The voucher would amount to 90 percent of the state per pupil expenditure the student's public school receives. On average, Mr. Land said, that would mean $3,300 to $3,500 would go toward a student's private school tuition.

Mr. Land used the HOPE name because of the overwhelming popularity of the college scholarship program. The difference is the HOPE college scholarship is funded with lottery proceeds; Mr. Land's vouchers would come out of the state treasury.

That concerns educators, who say the public school system cannot afford to lose state funding.

The plan faces two major hurdles. First, the state would have to set up an accountability program to rate schools so it could determine which ones are not meeting minimum standards.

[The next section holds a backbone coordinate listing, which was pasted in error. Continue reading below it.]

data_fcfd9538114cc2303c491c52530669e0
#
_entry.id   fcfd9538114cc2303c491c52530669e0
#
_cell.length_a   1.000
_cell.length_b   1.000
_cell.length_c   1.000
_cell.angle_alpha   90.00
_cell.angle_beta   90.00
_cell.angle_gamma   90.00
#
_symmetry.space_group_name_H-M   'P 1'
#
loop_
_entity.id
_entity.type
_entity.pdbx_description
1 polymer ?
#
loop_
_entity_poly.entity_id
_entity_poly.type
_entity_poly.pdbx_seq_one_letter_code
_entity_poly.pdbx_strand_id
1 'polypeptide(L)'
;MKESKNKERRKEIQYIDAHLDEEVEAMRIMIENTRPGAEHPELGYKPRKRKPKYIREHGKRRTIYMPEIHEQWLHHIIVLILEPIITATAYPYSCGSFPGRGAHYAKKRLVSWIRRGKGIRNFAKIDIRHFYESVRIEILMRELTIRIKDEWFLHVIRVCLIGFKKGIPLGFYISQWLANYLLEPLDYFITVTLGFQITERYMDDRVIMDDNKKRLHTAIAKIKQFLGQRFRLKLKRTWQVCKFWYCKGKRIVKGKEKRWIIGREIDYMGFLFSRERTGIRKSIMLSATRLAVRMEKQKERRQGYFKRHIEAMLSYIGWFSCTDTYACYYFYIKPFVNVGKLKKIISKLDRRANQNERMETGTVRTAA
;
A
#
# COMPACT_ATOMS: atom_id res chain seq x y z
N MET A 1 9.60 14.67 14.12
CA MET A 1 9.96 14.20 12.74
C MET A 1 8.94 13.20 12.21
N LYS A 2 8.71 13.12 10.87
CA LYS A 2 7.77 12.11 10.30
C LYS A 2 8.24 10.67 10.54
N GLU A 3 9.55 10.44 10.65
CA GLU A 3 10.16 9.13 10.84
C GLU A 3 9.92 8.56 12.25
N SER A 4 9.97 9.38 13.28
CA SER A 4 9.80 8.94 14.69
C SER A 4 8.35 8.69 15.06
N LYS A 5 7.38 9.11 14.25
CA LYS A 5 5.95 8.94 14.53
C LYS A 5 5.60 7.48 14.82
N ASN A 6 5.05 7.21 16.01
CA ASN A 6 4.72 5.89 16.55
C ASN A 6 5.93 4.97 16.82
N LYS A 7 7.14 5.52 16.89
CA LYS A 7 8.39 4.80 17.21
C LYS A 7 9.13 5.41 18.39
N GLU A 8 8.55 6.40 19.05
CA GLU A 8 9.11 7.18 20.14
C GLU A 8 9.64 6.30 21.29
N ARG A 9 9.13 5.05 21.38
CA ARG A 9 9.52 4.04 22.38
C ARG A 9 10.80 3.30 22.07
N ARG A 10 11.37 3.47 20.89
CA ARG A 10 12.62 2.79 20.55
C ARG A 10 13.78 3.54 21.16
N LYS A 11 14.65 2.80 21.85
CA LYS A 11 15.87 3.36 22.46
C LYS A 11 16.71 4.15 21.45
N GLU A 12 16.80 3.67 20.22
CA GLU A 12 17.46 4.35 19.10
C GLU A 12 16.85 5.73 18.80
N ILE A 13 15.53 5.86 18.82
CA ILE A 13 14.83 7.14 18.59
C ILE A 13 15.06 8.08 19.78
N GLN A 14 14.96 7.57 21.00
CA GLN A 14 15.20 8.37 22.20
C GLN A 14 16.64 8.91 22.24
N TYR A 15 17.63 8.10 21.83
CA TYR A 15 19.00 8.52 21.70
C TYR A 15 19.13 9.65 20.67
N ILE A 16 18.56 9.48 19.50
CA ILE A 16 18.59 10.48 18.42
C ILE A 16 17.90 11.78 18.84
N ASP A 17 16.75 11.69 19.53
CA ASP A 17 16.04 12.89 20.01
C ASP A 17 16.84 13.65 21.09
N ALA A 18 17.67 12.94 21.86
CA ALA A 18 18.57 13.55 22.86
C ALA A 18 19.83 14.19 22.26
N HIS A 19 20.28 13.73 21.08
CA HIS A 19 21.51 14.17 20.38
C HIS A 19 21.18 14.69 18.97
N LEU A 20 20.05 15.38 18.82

Mr. Barnes' commission is expected to consider creating such a program. Using proposed legislation setting up accountability standards, the Council for School Performance found this year that more than 90 schools had consistently low performance.

Developing such a rating system will be politically risky because no school officials want to see their campuses make the list.

"The most resistance I have received is not based on people being opposed to vouchers per se, but has to do with educators who are vehemently opposed to labeling schools as failing schools," Mr. Land said.

Even if accountability programs are implemented, the second hurdle, convincing lawmakers to use tax money to provide children with private school scholarships, will be difficult to clear.

Mr. Barnes' predecessor, Gov. Zell Miller, opposed private school vouchers during his tenure.

State School Superintendent Linda Schrenko, a Republican, sided with Mr. Miller. Most of the leading state education groups detest the idea.